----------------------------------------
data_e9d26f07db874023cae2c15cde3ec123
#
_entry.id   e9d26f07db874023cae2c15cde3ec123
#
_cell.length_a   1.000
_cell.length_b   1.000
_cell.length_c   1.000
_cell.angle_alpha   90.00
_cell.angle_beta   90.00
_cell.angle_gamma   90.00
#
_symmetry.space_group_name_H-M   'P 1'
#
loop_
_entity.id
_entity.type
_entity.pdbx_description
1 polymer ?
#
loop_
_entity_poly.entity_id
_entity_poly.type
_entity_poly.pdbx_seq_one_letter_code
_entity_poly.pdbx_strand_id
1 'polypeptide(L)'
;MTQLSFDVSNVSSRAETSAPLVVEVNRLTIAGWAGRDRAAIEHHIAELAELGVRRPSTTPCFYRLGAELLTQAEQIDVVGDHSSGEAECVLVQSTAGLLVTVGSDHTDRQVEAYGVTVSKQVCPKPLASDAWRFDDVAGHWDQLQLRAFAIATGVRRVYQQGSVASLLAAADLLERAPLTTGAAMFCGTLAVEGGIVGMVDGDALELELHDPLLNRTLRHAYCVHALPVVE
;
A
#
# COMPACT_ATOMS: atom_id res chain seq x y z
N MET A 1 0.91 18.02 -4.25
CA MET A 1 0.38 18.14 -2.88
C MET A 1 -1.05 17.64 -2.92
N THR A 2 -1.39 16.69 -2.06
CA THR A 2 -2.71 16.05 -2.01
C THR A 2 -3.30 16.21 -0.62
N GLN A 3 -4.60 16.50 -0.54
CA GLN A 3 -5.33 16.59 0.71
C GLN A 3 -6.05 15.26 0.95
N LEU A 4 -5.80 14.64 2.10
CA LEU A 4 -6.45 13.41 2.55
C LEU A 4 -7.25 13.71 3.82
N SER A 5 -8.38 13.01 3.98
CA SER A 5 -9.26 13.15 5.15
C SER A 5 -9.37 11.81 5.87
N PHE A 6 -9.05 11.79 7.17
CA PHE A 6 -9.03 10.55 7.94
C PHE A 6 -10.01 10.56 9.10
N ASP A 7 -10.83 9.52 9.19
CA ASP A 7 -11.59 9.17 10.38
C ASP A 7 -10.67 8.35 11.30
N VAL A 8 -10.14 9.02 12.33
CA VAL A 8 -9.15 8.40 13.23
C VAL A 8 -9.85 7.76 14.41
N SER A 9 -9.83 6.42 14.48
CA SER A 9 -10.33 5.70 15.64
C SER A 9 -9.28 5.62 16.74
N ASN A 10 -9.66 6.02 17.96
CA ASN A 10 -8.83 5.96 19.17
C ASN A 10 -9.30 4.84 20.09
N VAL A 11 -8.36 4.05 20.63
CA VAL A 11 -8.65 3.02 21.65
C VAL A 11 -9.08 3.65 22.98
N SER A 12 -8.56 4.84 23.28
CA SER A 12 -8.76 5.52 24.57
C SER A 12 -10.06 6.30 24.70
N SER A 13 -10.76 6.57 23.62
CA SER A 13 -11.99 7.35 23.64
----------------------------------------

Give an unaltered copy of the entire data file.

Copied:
data_e9d26f07db874023cae2c15cde3ec123
#
_entry.id   e9d26f07db874023cae2c15cde3ec123
#
_cell.length_a   1.000
_cell.length_b   1.000
_cell.length_c   1.000
_cell.angle_alpha   90.00
_cell.angle_beta   90.00
_cell.angle_gamma   90.00
#
_symmetry.space_group_name_H-M   'P 1'
#
loop_
_entity.id
_entity.type
_entity.pdbx_description
1 polymer ?
#
loop_
_entity_poly.entity_id
_entity_poly.type
_entity_poly.pdbx_seq_one_letter_code
_entity_poly.pdbx_strand_id
1 'polypeptide(L)'
;MTQLSFDVSNVSSRAETSAPLVVEVNRLTIAGWAGRDRAAIEHHIAELAELGVRRPSTTPCFYRLGAELLTQAEQIDVVGDHSSGEAECVLVQSTAGLLVTVGSDHTDRQVEAYGVTVSKQVCPKPLASDAWRFDDVAGHWDQLQLRAFAIATGVRRVYQQGSVASLLAAADLLERAPLTTGAAMFCGTLAVEGGIVGMVDGDALELELHDPLLNRTLRHAYCVHALPVVE
;
A
#
# COMPACT_ATOMS: atom_id res chain seq x y z
N MET A 1 0.91 18.02 -4.25
CA MET A 1 0.38 18.14 -2.88
C MET A 1 -1.05 17.64 -2.92
N THR A 2 -1.39 16.69 -2.06
CA THR A 2 -2.71 16.05 -2.01
C THR A 2 -3.30 16.21 -0.62
N GLN A 3 -4.60 16.50 -0.54
CA GLN A 3 -5.33 16.59 0.71
C GLN A 3 -6.05 15.26 0.95
N LEU A 4 -5.80 14.64 2.10
CA LEU A 4 -6.45 13.41 2.55
C LEU A 4 -7.25 13.71 3.82
N SER A 5 -8.38 13.01 3.98
CA SER A 5 -9.26 13.15 5.15
C SER A 5 -9.37 11.81 5.87
N PHE A 6 -9.05 11.79 7.17
CA PHE A 6 -9.03 10.55 7.94
C PHE A 6 -10.01 10.56 9.10
N ASP A 7 -10.83 9.52 9.19
CA ASP A 7 -11.59 9.17 10.38
C ASP A 7 -10.67 8.35 11.30
N VAL A 8 -10.14 9.02 12.33
CA VAL A 8 -9.15 8.40 13.23
C VAL A 8 -9.85 7.76 14.41
N SER A 9 -9.83 6.42 14.48
CA SER A 9 -10.33 5.70 15.64
C SER A 9 -9.28 5.62 16.74
N ASN A 10 -9.66 6.02 17.96
CA ASN A 10 -8.83 5.96 19.17
C ASN A 10 -9.30 4.84 20.09
N VAL A 11 -8.36 4.05 20.63
CA VAL A 11 -8.65 3.02 21.65
C VAL A 11 -9.08 3.65 22.98
N SER A 12 -8.56 4.84 23.28
CA SER A 12 -8.76 5.52 24.57
C SER A 12 -10.06 6.30 24.70
N SER A 13 -10.76 6.57 23.62
CA SER A 13 -11.99 7.35 23.64